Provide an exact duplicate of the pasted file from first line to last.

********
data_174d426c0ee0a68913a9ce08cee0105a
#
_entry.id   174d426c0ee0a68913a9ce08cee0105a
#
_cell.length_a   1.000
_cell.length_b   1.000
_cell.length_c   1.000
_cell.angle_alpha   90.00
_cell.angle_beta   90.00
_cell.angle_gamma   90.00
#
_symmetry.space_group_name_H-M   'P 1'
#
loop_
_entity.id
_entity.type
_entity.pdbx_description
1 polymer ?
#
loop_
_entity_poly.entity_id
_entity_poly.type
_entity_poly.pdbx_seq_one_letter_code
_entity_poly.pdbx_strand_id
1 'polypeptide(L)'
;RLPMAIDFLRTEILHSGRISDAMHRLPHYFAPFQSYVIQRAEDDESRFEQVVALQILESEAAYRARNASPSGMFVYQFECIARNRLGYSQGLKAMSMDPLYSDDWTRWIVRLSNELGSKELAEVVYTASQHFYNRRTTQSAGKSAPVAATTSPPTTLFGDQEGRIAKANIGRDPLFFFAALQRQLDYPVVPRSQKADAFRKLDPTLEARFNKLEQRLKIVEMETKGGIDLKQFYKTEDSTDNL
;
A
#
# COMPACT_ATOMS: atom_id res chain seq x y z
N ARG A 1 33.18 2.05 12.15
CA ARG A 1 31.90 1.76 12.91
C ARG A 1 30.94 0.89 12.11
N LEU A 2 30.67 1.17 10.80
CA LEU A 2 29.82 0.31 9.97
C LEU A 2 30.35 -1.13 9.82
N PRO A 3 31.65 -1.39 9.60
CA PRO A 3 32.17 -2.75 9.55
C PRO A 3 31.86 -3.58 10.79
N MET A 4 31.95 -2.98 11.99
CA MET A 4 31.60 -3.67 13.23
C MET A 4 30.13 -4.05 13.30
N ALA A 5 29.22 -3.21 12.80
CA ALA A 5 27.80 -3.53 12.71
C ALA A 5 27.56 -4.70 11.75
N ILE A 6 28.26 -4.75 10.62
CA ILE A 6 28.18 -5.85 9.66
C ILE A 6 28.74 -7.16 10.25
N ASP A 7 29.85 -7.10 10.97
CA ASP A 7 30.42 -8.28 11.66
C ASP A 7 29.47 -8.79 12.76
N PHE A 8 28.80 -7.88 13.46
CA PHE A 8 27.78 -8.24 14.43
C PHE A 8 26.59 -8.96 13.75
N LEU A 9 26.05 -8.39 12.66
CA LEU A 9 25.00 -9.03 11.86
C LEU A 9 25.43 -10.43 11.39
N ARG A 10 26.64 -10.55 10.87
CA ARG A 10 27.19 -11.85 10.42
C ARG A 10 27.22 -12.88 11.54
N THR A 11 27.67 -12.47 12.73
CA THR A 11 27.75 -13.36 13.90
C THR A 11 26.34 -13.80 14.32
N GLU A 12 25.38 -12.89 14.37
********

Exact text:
data_174d426c0ee0a68913a9ce08cee0105a
#
_entry.id   174d426c0ee0a68913a9ce08cee0105a
#
_cell.length_a   1.000
_cell.length_b   1.000
_cell.length_c   1.000
_cell.angle_alpha   90.00
_cell.angle_beta   90.00
_cell.angle_gamma   90.00
#
_symmetry.space_group_name_H-M   'P 1'
#
loop_
_entity.id
_entity.type
_entity.pdbx_description
1 polymer ?
#
loop_
_entity_poly.entity_id
_entity_poly.type
_entity_poly.pdbx_seq_one_letter_code
_entity_poly.pdbx_strand_id
1 'polypeptide(L)'
;RLPMAIDFLRTEILHSGRISDAMHRLPHYFAPFQSYVIQRAEDDESRFEQVVALQILESEAAYRARNASPSGMFVYQFECIARNRLGYSQGLKAMSMDPLYSDDWTRWIVRLSNELGSKELAEVVYTASQHFYNRRTTQSAGKSAPVAATTSPPTTLFGDQEGRIAKANIGRDPLFFFAALQRQLDYPVVPRSQKADAFRKLDPTLEARFNKLEQRLKIVEMETKGGIDLKQFYKTEDSTDNL
;
A
#
# COMPACT_ATOMS: atom_id res chain seq x y z
N ARG A 1 33.18 2.05 12.15
CA ARG A 1 31.90 1.76 12.91
C ARG A 1 30.94 0.89 12.11
N LEU A 2 30.67 1.17 10.80
CA LEU A 2 29.82 0.31 9.97
C LEU A 2 30.35 -1.13 9.82
N PRO A 3 31.65 -1.39 9.60
CA PRO A 3 32.17 -2.75 9.55
C PRO A 3 31.86 -3.58 10.79
N MET A 4 31.95 -2.98 11.99
CA MET A 4 31.60 -3.67 13.23
C MET A 4 30.13 -4.05 13.30
N ALA A 5 29.22 -3.21 12.80
CA ALA A 5 27.80 -3.53 12.71
C ALA A 5 27.56 -4.70 11.75
N ILE A 6 28.26 -4.75 10.62
CA ILE A 6 28.18 -5.85 9.66
C ILE A 6 28.74 -7.16 10.25
N ASP A 7 29.85 -7.10 10.97
CA ASP A 7 30.42 -8.28 11.66
C ASP A 7 29.47 -8.79 12.76
N PHE A 8 28.80 -7.88 13.46
CA PHE A 8 27.78 -8.24 14.43
C PHE A 8 26.59 -8.96 13.75
N LEU A 9 26.05 -8.39 12.66
CA LEU A 9 25.00 -9.03 11.86
C LEU A 9 25.43 -10.43 11.39
N ARG A 10 26.64 -10.55 10.87
CA ARG A 10 27.19 -11.85 10.42
C ARG A 10 27.22 -12.88 11.54
N THR A 11 27.67 -12.47 12.73
CA THR A 11 27.75 -13.36 13.90
C THR A 11 26.34 -13.80 14.32
N GLU A 12 25.38 -12.89 14.37